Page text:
“Transgender young people face tragically high rates of discrimination and bullying, and they need a government that will stand up for them—not attack them,” said HRC President Chad Griffin. “It’s shocking that this kind of harm would even be a subject of debate for the president. We call on Trump to immediately and permanently affirm the Obama Administration’s guidance and protect transgender students.”

“Such clear action directed at children would be a brazen and shameless attack on hundreds of thousands of young Americans who must already defend themselves against schoolyard bullies, but are ill-equipped to fight bullies on the floors of their state legislatures and in the White House,” NCTE Executive Director Mara Keisling said in a statement Tuesday.

The draft of the order does contain language directing schools to enshrine anti-bullying protections for transgender students, stating, “Schools must ensure that transgender students, like all students, are able to learn in a safe environment.” Betsy DeVos specifically requested the inclusion of this provision. 

DeVos’s views on LGBTQ rights have been frequently called into question: She’s faced criticism from advocates over her family’s history of donations to socially conservative and anti-gay groups, but also insinuated that her family’s stances fail to fully reflect her own, and in her confirmation hearing, said, “I embrace equality, and I firmly believe in the intrinsic value of each individual, and that every student should have the assurance of a safe and discrimination-free place to become educated.” A week later, a spokesman for the DeVos family told BuzzFeed News that DeVos supports same-sex marriage. 

The directive in question—and the internal battle now attached to it—could place a seemingly reluctant DeVos firmly in the middle of further fiery debates on issues of LGBTQ equality, particularly in her jurisdiction: public schools.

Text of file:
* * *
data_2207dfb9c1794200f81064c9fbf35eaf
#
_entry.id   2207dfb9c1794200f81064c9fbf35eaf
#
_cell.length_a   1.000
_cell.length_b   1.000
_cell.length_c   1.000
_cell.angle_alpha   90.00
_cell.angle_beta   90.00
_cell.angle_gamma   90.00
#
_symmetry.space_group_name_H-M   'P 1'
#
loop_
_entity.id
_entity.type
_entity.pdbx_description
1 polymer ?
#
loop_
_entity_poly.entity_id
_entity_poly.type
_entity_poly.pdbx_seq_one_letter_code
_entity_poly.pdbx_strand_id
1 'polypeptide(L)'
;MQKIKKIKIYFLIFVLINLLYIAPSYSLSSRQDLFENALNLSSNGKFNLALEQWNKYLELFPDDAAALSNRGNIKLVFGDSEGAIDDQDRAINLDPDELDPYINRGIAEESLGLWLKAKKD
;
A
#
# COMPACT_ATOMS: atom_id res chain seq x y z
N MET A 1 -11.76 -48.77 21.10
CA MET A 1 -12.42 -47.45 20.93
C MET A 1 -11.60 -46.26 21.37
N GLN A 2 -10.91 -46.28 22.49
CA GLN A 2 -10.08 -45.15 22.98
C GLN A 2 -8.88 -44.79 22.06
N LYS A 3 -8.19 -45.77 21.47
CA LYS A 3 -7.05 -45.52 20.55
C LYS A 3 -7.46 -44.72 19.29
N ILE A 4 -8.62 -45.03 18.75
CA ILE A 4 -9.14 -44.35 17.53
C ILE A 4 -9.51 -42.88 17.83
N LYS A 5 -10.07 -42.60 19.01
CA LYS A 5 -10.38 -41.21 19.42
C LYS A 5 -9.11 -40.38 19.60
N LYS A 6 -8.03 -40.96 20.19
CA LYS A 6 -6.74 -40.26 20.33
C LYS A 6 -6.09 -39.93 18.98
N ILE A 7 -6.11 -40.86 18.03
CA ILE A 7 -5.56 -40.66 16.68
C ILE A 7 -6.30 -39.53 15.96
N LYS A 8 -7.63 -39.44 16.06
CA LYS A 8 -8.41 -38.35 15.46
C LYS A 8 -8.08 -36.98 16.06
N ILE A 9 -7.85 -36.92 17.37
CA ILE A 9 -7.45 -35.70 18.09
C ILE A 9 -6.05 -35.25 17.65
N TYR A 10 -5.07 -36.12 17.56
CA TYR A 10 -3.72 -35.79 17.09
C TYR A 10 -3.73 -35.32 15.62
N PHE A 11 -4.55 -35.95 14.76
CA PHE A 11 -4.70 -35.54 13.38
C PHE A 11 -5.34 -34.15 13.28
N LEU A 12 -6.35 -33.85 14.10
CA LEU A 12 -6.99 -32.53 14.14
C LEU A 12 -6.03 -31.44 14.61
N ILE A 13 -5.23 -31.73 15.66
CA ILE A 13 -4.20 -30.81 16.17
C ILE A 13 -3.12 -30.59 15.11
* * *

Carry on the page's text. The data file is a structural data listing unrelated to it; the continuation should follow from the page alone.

Additionally, the fight that erupted between DeVos, Sessions and Trump on the discriminatory directive underscores the new administration’s increasingly backwards take on transgender equality, particularly concerning the muddled views of President Trump himself, who last April, said that he supported the rights of transgender people to “use the bathroom they feel is appropriate,” but also said he thinks such decisions should legally be made and enforced at the state level.

Trump’s siding with Sessions on this directive signals otherwise, and points to an administration clearly willing to split with the many Republicans who now believe their party’s focus should pivot from social issues given current majority public support for LGBTQ equality. 

Read more on the emergency rally and the transgender guidelines slated for slashing here:

Parents of Trans Children Send Trump Letter Condemning Anti-Trans Legal Move

Human Rights Campaign statement

Emergency Rally Facebook event page